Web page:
Established in 1961, Penguin’s Modern Classics series has featured a huge array of titles and authors from the 20th century including Vladimir Nabokov, James Joyce and Virginia Woolf.
This stunning book encompasses over sixty years worth of iconic literature covers and celebrates the relationship between design and literature.
What defines a modern classic? According to the book’s author, Henry Eliot, it’s “a product of more recent times: it was written in response to a world we are still experiencing, and it can be all the more challenging and exciting because of it”.
Every single one of the 1,800 titles included in the series is featured in this compilation, which displays the first Penguin Modern Classics cover for each, alongside a brief summary and some background on the author. Chapters are divided into regions and countries, and helpful sidebars connect themes across different titles.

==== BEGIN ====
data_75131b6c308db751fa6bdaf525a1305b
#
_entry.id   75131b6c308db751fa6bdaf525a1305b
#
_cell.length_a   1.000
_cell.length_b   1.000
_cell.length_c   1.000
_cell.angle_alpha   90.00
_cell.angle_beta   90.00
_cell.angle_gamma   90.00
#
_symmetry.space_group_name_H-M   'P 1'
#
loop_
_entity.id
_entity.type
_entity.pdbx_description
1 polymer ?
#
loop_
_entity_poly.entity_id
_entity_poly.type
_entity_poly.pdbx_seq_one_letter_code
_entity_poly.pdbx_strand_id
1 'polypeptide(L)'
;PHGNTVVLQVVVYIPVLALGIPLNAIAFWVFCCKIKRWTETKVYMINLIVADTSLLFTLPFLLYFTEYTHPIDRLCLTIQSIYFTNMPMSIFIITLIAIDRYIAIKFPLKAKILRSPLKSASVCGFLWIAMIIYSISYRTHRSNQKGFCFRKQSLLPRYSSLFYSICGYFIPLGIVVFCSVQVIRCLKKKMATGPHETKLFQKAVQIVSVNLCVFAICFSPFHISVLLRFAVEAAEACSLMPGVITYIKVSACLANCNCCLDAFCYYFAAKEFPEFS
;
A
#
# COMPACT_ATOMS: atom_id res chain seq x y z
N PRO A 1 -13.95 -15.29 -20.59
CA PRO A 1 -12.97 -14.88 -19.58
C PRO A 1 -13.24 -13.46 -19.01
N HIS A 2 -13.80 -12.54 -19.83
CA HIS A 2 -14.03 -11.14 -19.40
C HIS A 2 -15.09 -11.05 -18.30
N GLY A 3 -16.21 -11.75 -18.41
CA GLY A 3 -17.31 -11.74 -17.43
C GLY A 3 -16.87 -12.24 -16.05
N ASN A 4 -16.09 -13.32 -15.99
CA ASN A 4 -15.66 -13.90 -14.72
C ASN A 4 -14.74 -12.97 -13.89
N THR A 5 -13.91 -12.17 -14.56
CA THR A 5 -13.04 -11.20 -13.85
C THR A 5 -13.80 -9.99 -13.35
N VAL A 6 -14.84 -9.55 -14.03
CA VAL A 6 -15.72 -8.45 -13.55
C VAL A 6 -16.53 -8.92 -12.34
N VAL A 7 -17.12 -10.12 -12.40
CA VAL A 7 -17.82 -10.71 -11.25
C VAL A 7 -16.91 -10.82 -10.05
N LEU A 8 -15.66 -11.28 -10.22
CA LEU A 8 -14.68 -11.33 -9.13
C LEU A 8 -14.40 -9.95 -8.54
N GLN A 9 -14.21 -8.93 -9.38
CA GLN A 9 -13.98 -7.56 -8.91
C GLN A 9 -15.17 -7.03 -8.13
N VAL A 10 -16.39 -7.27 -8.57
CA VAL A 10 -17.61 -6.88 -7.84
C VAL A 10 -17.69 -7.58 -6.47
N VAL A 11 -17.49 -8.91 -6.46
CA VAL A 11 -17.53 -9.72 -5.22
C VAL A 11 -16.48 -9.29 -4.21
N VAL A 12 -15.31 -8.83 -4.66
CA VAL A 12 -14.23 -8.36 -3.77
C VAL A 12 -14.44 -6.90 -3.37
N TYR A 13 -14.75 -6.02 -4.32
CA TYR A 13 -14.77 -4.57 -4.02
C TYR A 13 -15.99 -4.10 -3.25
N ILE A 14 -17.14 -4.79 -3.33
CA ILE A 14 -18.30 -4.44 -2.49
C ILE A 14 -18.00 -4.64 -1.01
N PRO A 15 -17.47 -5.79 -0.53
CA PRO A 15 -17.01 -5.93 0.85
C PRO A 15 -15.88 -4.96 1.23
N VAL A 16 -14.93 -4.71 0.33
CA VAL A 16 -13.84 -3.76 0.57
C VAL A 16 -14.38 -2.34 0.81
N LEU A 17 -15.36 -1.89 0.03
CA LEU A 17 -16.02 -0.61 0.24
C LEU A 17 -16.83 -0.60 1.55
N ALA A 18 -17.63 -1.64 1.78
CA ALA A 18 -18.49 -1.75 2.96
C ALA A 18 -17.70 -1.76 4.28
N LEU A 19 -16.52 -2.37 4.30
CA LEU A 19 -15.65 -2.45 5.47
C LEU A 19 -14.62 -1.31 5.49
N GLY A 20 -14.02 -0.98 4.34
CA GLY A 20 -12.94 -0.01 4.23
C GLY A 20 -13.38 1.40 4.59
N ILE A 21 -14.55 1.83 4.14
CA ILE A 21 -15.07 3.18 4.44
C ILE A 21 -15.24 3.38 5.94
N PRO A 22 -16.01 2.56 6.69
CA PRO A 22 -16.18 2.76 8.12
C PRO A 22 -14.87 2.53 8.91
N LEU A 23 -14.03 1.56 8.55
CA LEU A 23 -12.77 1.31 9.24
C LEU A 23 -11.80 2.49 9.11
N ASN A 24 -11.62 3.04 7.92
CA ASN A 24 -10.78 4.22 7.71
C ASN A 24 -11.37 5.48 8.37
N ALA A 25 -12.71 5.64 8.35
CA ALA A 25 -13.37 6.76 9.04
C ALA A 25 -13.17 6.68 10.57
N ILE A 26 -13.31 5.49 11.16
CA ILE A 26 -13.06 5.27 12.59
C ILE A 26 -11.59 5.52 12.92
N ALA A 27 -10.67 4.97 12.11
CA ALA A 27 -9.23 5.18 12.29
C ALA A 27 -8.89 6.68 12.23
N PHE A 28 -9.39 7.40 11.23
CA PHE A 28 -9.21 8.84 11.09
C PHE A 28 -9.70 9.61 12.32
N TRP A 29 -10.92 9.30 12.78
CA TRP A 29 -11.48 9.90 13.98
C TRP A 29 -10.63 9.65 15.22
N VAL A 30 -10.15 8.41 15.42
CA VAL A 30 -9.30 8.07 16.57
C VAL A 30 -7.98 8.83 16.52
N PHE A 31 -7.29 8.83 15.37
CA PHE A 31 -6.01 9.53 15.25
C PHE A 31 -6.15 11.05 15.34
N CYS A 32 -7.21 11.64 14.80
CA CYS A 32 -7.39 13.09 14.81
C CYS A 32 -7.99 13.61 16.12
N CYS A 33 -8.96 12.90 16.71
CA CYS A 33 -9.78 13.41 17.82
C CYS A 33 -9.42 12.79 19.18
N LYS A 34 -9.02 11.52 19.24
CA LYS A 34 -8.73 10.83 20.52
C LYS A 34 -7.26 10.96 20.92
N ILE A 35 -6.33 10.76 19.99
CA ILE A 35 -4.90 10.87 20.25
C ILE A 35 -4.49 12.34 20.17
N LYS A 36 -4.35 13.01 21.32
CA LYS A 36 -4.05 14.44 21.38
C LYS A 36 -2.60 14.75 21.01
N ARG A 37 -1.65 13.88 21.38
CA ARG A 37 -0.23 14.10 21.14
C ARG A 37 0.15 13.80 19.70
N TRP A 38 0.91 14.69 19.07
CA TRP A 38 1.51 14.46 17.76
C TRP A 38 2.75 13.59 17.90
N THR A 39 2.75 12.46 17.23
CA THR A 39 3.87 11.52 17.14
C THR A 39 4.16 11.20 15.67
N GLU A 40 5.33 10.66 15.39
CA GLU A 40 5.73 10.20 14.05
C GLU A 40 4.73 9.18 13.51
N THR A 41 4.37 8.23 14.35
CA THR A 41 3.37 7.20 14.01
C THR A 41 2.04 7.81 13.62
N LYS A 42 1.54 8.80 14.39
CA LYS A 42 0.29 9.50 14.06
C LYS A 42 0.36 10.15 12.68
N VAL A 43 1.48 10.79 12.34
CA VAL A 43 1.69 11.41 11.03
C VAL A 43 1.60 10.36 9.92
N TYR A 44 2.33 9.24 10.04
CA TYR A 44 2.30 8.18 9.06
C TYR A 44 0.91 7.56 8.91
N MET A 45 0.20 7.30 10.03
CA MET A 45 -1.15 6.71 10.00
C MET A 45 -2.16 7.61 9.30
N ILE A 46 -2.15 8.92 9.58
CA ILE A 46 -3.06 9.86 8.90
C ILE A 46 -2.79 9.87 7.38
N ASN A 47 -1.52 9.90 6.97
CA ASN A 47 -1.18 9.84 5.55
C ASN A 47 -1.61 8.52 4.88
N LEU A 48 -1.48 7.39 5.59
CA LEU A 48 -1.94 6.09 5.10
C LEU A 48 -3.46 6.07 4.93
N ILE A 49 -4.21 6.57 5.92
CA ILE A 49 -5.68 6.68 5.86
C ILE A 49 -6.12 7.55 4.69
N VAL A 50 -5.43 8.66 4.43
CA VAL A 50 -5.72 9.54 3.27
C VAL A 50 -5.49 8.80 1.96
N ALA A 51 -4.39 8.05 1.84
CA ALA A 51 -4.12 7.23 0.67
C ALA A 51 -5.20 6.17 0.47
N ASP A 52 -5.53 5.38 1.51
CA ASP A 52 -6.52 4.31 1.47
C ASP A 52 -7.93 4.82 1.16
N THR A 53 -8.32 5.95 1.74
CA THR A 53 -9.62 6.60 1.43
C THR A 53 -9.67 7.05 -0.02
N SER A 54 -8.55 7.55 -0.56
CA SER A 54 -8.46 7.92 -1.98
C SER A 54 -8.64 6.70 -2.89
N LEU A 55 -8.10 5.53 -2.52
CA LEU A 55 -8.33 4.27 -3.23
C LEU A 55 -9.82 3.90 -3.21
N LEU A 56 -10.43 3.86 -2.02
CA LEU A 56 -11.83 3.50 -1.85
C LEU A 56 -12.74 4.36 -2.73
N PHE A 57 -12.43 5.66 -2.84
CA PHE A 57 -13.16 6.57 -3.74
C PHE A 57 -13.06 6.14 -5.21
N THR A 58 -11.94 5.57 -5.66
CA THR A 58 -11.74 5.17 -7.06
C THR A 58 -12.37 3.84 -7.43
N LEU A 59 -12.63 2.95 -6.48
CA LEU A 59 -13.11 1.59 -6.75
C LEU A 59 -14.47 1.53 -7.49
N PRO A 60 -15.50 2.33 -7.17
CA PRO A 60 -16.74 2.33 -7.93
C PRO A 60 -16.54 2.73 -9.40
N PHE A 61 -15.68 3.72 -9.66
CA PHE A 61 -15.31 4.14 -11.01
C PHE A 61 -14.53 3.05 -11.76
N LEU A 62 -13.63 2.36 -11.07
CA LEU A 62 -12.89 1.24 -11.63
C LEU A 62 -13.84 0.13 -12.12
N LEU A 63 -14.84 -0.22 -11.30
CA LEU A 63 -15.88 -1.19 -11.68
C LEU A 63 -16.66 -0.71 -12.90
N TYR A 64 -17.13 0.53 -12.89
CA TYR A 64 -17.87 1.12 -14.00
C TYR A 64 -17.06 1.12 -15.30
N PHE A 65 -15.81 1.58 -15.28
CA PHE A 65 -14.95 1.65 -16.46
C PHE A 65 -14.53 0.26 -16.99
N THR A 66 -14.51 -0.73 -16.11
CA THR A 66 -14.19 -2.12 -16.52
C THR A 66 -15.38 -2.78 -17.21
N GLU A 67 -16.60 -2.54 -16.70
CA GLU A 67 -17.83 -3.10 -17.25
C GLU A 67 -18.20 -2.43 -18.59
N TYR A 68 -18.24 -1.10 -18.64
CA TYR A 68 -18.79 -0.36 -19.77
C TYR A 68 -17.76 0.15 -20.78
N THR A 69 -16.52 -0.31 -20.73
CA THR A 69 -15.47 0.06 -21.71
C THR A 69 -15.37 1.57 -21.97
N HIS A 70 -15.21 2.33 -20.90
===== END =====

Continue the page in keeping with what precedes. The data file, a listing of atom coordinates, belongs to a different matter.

The first five Modern Classics covers were designed by Penguin typographer Hans Schmoller, who paired Eric Gill’s Joanna typeface with a grey, white and orange palette. The appearance of the series has varied over the years, as different art directors put their own stamp on the jackets. In 1963, Germano Facetti introduced the ‘Marber Grid’, which put a white, black or green panel on the cover, paired with full-bleed artwork.
Cherriwyn Magill changed things up again in 1982, with an inset artwork, and then in 1989 Penguin introduced a floating logo in a roundel and a white title box set in Jan Tschichold’s Sabon. A glossy silvery period followed in the early 2000s, and then in 2007 Penguin Press art director Jim Stoddart introduced Herb Lubalin and Tom Carnase’s Avant Garde as a typeface – which remains in use today.